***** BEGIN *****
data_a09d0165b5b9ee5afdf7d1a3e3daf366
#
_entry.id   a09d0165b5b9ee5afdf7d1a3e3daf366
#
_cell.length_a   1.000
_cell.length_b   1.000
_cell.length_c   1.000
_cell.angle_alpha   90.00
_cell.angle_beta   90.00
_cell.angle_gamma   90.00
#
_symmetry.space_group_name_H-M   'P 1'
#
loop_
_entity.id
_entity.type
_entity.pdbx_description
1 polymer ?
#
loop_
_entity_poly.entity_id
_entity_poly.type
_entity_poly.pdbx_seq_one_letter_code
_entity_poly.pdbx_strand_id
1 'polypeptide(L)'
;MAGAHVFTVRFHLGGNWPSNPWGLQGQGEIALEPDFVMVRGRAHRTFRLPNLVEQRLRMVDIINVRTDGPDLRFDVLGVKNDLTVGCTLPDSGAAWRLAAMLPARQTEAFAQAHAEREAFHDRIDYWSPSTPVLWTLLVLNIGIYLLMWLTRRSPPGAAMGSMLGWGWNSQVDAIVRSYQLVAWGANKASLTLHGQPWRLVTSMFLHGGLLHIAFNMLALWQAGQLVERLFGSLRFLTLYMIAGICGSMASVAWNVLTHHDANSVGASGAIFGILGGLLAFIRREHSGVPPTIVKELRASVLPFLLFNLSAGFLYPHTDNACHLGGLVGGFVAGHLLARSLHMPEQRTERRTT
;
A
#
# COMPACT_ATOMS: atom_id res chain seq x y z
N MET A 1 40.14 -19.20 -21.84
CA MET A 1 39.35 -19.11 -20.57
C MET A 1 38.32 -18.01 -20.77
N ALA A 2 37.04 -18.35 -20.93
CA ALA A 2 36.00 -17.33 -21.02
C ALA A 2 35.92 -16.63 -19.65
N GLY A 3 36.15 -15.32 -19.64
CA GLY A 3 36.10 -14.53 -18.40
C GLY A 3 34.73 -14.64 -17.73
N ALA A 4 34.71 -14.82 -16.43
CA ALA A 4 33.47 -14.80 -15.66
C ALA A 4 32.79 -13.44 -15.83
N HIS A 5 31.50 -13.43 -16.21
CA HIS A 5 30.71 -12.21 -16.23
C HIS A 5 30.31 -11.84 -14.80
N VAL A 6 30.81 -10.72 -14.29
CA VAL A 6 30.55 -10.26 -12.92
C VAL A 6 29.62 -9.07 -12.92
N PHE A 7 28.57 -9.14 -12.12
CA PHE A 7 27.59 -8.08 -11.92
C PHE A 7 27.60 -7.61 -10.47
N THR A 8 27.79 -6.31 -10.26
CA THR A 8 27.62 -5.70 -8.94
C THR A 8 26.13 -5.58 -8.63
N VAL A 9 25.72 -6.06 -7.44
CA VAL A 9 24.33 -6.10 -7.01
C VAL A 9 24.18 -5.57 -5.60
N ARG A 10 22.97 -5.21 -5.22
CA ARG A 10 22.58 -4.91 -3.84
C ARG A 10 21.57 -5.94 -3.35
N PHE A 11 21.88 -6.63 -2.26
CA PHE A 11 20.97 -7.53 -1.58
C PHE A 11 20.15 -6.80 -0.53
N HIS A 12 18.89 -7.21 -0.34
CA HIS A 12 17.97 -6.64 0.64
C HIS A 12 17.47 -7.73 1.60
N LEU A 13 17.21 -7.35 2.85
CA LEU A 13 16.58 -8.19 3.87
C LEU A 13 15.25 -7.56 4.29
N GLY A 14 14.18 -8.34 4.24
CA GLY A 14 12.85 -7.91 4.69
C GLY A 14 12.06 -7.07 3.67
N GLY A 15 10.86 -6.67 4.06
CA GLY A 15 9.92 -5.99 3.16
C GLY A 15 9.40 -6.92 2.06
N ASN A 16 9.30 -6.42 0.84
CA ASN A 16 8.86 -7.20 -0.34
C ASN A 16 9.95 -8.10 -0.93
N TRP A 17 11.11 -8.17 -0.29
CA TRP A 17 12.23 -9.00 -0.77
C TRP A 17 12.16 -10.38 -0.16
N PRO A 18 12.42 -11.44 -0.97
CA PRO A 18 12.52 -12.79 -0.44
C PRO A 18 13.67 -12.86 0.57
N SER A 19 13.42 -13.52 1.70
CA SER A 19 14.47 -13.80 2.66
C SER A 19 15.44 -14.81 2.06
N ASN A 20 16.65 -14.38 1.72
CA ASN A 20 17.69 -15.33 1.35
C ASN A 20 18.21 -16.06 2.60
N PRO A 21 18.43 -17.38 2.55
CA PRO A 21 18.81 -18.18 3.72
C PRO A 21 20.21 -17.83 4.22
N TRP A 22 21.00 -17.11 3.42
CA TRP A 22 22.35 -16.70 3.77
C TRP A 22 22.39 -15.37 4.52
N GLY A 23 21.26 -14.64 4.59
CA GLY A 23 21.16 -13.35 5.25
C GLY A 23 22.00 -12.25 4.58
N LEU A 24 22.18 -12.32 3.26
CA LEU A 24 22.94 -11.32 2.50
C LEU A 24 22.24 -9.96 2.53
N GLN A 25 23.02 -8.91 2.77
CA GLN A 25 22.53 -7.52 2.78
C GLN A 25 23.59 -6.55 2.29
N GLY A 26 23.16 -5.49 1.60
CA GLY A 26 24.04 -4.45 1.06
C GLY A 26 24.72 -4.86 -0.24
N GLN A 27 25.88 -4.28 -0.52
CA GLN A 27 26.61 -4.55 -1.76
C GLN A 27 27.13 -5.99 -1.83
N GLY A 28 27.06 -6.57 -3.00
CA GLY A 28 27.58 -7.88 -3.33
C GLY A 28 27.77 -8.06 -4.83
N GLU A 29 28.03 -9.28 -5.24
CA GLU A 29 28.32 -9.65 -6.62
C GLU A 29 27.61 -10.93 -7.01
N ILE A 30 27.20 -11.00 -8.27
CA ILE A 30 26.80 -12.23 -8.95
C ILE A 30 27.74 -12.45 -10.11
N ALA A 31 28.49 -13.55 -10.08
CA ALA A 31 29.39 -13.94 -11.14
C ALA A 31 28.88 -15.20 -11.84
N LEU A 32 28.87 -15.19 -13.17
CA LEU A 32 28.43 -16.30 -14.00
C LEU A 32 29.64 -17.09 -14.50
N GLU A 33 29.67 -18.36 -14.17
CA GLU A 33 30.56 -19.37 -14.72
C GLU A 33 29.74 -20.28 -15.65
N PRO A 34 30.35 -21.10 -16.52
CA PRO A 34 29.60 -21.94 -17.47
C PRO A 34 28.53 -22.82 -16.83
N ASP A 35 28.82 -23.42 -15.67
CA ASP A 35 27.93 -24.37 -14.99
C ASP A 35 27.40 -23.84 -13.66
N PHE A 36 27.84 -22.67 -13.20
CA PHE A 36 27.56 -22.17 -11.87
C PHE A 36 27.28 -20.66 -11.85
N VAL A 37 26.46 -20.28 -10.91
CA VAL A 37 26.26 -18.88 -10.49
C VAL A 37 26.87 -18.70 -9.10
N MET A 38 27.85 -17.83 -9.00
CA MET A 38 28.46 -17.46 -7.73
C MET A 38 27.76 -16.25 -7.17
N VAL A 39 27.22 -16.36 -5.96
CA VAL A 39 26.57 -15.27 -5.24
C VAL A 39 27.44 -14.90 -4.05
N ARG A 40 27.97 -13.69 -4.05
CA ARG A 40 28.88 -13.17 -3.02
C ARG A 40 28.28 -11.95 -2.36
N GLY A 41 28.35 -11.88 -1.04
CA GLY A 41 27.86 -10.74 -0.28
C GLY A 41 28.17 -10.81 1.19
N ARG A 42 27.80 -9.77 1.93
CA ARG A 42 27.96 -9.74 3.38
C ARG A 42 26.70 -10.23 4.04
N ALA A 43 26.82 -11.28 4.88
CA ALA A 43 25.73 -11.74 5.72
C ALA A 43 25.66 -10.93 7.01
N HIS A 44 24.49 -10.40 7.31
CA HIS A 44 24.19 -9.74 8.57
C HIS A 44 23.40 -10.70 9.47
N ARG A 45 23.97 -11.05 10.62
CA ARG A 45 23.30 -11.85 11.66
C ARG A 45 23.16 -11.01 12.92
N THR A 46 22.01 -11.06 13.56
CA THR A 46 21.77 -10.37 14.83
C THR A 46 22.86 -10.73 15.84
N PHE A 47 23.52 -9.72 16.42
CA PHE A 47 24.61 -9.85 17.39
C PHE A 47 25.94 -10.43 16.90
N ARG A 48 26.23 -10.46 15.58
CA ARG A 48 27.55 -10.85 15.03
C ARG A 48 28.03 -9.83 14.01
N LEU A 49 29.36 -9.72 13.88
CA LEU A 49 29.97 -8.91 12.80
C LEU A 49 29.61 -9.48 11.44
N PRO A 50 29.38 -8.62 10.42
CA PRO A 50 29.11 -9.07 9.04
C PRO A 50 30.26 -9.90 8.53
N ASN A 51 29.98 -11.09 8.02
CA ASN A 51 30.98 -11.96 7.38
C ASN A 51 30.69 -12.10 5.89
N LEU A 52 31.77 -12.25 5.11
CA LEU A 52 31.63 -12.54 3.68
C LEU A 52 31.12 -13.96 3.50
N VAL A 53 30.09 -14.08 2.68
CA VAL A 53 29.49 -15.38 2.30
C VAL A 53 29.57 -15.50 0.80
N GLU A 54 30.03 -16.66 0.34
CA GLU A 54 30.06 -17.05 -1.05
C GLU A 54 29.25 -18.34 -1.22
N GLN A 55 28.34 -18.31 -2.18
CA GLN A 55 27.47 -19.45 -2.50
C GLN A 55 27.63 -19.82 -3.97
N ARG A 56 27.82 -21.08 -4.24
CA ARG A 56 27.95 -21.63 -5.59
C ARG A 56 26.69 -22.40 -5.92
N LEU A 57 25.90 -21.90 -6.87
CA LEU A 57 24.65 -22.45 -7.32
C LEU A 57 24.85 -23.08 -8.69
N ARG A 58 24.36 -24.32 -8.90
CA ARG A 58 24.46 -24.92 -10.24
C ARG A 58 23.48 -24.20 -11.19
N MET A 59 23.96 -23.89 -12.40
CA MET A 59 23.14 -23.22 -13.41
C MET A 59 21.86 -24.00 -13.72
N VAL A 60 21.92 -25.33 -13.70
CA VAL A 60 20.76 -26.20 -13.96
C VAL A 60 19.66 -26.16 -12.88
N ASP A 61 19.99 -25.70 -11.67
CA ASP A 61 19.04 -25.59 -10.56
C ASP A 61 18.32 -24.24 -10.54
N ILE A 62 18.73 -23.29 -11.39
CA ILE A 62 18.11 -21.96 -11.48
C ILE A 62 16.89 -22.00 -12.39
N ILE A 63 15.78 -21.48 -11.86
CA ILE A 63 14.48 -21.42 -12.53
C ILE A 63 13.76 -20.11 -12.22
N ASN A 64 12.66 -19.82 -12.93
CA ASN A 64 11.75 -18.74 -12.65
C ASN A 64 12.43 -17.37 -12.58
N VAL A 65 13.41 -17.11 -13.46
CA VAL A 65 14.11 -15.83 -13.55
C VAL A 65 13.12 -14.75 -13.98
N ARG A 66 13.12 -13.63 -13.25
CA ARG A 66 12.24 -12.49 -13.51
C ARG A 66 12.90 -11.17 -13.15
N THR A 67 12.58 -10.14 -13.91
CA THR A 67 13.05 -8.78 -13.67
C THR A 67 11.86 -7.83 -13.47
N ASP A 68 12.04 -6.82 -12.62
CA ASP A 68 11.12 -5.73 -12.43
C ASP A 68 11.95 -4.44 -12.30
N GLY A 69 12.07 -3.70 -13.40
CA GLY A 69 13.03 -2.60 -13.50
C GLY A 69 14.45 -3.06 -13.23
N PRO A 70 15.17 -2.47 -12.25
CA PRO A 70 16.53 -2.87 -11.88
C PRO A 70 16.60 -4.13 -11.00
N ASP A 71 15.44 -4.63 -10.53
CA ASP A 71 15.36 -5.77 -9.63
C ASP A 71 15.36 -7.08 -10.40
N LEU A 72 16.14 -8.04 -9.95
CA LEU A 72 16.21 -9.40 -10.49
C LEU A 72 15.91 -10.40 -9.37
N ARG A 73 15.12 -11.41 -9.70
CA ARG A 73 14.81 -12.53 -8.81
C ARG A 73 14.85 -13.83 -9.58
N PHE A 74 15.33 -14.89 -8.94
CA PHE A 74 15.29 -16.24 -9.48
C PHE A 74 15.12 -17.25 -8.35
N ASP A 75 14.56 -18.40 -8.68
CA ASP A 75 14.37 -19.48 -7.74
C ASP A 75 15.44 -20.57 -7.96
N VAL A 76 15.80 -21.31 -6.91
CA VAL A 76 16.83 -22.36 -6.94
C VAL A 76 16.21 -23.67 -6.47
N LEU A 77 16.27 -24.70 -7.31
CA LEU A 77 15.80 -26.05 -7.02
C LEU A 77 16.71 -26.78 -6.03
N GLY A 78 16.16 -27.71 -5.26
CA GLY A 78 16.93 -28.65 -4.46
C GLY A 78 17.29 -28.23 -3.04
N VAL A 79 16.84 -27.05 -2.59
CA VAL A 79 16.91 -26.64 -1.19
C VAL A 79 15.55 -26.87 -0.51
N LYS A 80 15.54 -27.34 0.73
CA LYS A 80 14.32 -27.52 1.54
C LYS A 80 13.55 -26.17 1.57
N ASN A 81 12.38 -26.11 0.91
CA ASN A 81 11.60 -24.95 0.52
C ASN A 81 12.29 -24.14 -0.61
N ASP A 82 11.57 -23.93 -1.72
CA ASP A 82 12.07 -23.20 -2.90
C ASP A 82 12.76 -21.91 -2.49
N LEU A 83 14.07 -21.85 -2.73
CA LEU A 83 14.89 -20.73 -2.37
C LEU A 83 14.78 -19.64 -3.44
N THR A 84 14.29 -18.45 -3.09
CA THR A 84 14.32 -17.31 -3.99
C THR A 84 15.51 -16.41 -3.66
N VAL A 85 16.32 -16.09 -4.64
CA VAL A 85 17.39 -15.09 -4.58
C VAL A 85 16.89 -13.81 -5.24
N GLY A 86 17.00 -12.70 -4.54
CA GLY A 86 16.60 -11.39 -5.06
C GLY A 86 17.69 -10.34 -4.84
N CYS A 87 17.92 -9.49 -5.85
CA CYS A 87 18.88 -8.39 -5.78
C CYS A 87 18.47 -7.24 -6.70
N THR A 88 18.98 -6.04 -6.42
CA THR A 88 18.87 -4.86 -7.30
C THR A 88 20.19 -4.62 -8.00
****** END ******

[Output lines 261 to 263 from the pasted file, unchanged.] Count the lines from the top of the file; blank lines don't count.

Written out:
C LEU A 77 16.71 -26.78 -6.03
N GLY A 78 16.16 -27.71 -5.26
CA GLY A 78 16.93 -28.65 -4.46